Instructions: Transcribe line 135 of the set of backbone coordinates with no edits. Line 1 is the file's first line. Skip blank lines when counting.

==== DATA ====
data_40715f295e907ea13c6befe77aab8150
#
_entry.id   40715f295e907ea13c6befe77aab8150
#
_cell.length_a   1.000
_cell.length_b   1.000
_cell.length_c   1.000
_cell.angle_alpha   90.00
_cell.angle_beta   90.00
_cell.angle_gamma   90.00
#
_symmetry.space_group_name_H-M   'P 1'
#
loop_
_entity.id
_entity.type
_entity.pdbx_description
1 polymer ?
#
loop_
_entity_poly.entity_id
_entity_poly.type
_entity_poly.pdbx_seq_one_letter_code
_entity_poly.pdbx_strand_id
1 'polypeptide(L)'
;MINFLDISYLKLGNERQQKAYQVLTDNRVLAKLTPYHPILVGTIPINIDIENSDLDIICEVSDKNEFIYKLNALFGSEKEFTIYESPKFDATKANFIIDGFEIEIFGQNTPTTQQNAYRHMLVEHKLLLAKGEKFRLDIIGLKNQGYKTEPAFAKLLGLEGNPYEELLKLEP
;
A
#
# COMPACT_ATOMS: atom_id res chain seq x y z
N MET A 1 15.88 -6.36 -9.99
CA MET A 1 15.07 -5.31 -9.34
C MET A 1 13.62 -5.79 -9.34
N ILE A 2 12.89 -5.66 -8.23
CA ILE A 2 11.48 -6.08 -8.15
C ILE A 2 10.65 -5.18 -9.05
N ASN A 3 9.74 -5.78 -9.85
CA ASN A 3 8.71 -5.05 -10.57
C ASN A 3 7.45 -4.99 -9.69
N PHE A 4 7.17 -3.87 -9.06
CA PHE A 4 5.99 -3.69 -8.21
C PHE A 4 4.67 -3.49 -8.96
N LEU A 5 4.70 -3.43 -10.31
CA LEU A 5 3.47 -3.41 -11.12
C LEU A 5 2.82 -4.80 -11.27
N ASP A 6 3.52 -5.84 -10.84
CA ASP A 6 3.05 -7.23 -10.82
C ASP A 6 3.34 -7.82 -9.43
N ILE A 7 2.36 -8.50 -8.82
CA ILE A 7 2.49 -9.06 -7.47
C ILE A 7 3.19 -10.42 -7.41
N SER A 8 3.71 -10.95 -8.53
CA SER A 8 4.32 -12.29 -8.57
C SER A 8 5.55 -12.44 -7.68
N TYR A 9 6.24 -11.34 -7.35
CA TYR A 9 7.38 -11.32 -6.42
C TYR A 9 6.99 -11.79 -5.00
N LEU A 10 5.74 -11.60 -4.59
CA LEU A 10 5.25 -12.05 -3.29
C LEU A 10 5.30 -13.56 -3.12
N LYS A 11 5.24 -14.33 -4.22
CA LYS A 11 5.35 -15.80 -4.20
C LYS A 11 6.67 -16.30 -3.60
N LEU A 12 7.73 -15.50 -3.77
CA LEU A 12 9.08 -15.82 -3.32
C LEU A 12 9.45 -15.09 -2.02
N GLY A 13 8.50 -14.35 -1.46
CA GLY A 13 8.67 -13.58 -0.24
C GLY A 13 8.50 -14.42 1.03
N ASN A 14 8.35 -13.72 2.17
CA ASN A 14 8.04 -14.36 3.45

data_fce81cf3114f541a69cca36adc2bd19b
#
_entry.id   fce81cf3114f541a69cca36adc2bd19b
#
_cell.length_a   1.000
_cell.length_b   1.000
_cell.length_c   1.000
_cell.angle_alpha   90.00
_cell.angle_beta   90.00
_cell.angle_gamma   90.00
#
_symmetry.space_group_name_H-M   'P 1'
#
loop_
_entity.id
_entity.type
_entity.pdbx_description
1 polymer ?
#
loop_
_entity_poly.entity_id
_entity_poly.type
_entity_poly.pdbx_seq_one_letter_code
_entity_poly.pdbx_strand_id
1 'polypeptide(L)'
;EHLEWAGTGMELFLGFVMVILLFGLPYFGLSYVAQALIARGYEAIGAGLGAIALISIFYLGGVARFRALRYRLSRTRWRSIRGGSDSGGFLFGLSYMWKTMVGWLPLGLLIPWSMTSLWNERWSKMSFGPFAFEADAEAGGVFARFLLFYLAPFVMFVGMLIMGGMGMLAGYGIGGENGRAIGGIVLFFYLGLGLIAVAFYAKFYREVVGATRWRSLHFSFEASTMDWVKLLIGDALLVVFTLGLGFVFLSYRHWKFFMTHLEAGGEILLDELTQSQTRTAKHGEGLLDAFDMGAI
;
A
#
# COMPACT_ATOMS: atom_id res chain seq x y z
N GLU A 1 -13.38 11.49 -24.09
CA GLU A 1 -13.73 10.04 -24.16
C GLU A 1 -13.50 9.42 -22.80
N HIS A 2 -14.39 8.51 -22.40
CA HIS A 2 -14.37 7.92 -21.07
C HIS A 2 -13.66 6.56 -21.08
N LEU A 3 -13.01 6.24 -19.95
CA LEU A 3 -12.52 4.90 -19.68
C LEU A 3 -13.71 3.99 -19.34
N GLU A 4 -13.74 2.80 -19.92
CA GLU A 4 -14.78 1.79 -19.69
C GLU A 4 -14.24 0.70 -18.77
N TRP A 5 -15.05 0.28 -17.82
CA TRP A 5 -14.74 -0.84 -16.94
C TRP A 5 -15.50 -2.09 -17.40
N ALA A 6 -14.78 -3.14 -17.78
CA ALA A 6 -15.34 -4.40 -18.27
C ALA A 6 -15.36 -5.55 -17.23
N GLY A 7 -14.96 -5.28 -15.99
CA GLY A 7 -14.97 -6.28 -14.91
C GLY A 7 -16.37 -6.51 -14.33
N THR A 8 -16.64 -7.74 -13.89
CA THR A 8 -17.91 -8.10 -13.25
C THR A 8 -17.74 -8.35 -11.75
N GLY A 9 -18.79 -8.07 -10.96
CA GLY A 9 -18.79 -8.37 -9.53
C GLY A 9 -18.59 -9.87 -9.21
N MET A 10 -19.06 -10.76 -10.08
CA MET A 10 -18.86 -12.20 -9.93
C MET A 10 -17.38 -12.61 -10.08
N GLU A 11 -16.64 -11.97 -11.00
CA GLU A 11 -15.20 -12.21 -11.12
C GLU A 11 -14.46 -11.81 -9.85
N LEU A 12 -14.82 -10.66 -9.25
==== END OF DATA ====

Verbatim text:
N LEU A 12 -14.82 -10.66 -9.25